Tuesday, September 26, 2006

Le Petit BSNCR.

In which I take a look at a few of the comeeks and graphic novelly things that have crossed my path since last I inflicted my opinions on you, my beloved reader(s). The dates would be, in this case, September 21 through September 26. And, as always, some of these might even still be available at finer comics stores everywhere.

S: Jamie S. Rich; A: Joelle Jones (Oni, $14.95. In stores 10/18/06. Reviewed from B&W advance.)

I think it's a condition endemic to pushing middle age and being married for quite a long while...but I'll tell you right up front I don't have a lot of time or patience for romantic stories about young pretty people and the ins and outs of their relationships. Movies, TV, comics...you name it. Sometimes I even just smile and nod and shake my head in the appropriate places when my younger friends tell me all about their amorous misadventures. So, right off the bat there's a strike against this with me. But, I was determined to give it a fair shake since the fine folks at Oni had seen fit to bestow an advance upon me, so I sat down the other night and read this in one sitting. And even though I kept wishing to step into the page and demand that our protagonists, Gwen and Evan, please stop fucking around playing mind games and talk straight to each other, I got caught up in it anyway and was kinda digging it until another personal pet peeve of mine, the arbitrarily out-of-sequence narrative, reared its ugly head- particularly in the final chapter, causing me to turn the last page with a cocked eyebrow and puzzled expression rather than that good ol' satisfying feeling we all get when we get to the end of a particularly engrossing read. Yeah, yeah, I suppose this was necessary to keep us, the poor trusting reader, off balance or somesuch, but this storytelling device served no good reason that I could ascertain, unless the goal was to leave the reader as confused as poor Evan. And that's not exactly what I'm looking for in my reading experience, sorry. Your mileage may vary, as I keep saying. Anyway, among the pleasures to be found in this roundabout account is the art of Ms. Jones. If she ever works the obvious manga influences out of her system, she'll be a talent to watch. She has a deft hand with an ink brush, for sure, and when no one's looking she can bust out a wonderful sequence such as the stepping stone conversation on pgs. 124-125 or the nicely noirish chapter 7. I'm reminded a lot of Becky Cloonan too, since Ms. Jones is prone to change styles at the drop of a hat as well. A little more consistency, and a little less derivativeness (derivativity?), and I think she'll be a talent to keep an eye on. There's a lot to like about this book; and a lot which just isn't my cuppa...but I was engaged all the way through against my inclinations, and that's saying something. B+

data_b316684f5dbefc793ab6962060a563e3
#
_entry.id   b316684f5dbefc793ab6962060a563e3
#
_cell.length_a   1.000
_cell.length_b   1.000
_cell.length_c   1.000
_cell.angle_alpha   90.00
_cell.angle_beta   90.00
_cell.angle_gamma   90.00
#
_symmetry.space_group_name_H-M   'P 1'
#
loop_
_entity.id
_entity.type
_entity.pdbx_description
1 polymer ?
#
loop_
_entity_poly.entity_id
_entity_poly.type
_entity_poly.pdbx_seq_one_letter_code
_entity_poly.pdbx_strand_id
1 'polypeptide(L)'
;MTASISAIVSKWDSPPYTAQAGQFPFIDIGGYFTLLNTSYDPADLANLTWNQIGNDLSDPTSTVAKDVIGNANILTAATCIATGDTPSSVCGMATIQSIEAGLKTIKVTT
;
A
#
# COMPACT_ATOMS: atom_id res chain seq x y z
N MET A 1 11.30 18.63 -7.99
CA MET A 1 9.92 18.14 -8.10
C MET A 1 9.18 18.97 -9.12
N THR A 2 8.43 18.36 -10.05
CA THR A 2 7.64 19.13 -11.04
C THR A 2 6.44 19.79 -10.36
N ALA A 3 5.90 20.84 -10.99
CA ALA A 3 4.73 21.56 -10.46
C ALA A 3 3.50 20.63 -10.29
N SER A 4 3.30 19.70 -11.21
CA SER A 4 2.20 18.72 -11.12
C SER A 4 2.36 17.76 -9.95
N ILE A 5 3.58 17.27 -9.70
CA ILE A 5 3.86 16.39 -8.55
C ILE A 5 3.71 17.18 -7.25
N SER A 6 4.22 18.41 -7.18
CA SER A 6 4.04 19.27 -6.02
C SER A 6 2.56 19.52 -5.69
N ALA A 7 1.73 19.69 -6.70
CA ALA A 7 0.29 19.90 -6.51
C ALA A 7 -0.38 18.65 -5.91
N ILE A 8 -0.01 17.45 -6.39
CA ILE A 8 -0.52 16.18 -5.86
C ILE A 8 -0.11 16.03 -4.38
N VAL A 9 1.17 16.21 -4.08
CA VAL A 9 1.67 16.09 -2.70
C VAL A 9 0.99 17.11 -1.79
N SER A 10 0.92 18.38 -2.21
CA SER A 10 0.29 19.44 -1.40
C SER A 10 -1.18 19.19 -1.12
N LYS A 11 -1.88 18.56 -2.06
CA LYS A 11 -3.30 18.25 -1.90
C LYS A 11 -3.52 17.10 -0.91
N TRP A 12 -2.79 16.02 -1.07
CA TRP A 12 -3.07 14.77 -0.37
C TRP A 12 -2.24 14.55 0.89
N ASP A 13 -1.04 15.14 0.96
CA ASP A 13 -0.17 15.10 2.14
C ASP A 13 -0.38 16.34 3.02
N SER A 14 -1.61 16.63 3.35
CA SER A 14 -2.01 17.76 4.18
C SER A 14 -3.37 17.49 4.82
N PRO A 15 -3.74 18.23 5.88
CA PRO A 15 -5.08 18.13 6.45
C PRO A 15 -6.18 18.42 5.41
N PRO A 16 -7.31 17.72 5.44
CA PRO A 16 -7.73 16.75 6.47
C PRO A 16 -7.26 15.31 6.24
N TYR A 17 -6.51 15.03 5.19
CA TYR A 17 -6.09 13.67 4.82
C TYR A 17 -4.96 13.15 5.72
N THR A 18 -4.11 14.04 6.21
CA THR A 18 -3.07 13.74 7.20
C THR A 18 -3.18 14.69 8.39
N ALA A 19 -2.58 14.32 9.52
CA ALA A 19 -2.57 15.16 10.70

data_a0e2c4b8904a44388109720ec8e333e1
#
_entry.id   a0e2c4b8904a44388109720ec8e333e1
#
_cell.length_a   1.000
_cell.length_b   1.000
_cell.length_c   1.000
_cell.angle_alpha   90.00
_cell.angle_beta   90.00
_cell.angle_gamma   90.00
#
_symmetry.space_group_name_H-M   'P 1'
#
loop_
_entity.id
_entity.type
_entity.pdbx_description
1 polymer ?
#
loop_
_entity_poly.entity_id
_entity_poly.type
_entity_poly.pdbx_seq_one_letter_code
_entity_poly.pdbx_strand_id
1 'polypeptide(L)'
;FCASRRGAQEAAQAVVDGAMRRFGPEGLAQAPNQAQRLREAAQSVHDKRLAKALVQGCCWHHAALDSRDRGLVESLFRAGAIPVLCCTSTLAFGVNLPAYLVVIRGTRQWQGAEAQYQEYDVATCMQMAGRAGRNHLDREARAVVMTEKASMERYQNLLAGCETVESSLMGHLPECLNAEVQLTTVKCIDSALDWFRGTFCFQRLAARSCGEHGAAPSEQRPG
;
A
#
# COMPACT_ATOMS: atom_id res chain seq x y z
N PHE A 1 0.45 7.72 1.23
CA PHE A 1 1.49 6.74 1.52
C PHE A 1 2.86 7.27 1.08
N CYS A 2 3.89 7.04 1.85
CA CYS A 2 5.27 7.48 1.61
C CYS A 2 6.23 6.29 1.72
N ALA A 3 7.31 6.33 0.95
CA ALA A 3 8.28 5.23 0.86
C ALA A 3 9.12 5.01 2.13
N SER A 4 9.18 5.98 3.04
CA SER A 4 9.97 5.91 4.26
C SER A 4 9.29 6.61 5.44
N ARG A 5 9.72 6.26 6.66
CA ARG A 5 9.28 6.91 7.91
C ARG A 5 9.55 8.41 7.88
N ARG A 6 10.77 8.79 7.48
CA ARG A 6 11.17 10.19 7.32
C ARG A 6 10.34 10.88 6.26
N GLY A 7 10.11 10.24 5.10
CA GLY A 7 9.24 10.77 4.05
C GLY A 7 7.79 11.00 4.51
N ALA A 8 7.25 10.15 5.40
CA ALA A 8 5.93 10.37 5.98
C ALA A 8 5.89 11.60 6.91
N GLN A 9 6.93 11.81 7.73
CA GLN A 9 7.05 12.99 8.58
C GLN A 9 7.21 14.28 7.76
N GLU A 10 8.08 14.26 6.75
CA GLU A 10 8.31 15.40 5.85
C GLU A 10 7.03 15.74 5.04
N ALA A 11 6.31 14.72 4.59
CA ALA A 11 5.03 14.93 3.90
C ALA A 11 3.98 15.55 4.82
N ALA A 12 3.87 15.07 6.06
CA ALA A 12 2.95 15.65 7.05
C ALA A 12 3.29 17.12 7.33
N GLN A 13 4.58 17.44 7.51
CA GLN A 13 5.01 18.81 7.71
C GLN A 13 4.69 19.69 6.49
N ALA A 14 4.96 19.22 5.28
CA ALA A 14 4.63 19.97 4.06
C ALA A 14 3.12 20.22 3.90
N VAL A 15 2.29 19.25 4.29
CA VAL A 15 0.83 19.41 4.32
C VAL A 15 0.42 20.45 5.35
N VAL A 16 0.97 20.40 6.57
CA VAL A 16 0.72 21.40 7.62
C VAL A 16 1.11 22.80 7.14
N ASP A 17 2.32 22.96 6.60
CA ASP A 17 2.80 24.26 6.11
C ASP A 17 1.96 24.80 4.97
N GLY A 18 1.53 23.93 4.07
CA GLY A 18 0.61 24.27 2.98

S: Will Pfiefer; A: David Lopez, Alvaro Lopez (DC, $2.99)

A lot of fanmen are getting up in arms about the revelation about who Selina slept with during the past year; and who presumably is the father of her child. Me, I guess I've been reading too many Eros comics lately or something because I only shrugged. It wasn't particularly inconsistent with the way she's been portrayed in the recent past, and besides, consenting adults and all that. Also, it wouldn't surprise me a bit if Pfiefer wasn't throwing us a curve here- nowhere is it explicitly stated that the child belongs to this particular person (trying hard not to spoil here, you're welcome)...maybe Miss Kyle has been catting around with more than one guy in that 365-day span. Anyway, after you get past that this is a solid continuation of the multiple storylines Pfiefer has going on; the Film Freak gets more ruthless and bloody, innocent Holly's still in jail, more Slam and Wildcat. The art is still good, if not exceptional, and there's a weird-ass surprise at the end. Still one of DC's best ongoings, says I. A-

S: Robert Venditti; A: Brett Weldele. (Top Shelf, $19.95)

Here's one which has flown under a lot of folks' radar, but it's a tight little exploration of duality and identity issues, not to mention human nature, all decked out in Philip Dick clothing. Unless they totally botch the ending, this one's well worth your time.

That's what I wrote when I placed this series, three issues in, on my Honorable Mentions in my Best of 2005 post. Nothing more to add, except they didn't botch the ending- and now here's the whole thing in one nice, if pricey, package. But like I said, it's a hell of a story, and the trade is packed with lotsa interesting extras such as text pieces, simulated advertising campaigns, a behind-the-scenes look at the creators' work process, and a very nice pinup gallery sporting work by Duncan Fregredo, Becky Cloonan, Steve Lieber, Jim Mahfood and others, and so on. This reissue goes the extra step to provide value for your money, and if you haven't already read this it's well worth getting. Hell, it's worth getting if you have read it! A

S: Greg Rucka, Nunzio DeFilippis, Christina Weir; A: Cliff Richards, Dan Green. (DC, $2.99)

Well, it's always nice to see Dan Green inks, and thankfully this isn't as static, talky and jargon-heavy as previous issues have been, but even with no less than three writers contributing this is still leaden and dull, despite more superpeople running around than you can shake a stick at and a return of sorts of the Suicide Squad, an idea and series that I always liked better in theory than I ever did in practice, Chase #s 2 & 3 notwithstanding. I can't see me keeping this up much longer, but I'll be around for a couple more issues (preordered, y'see). C

More later, including Tales of Woodsman Pete by Lilli Carre.

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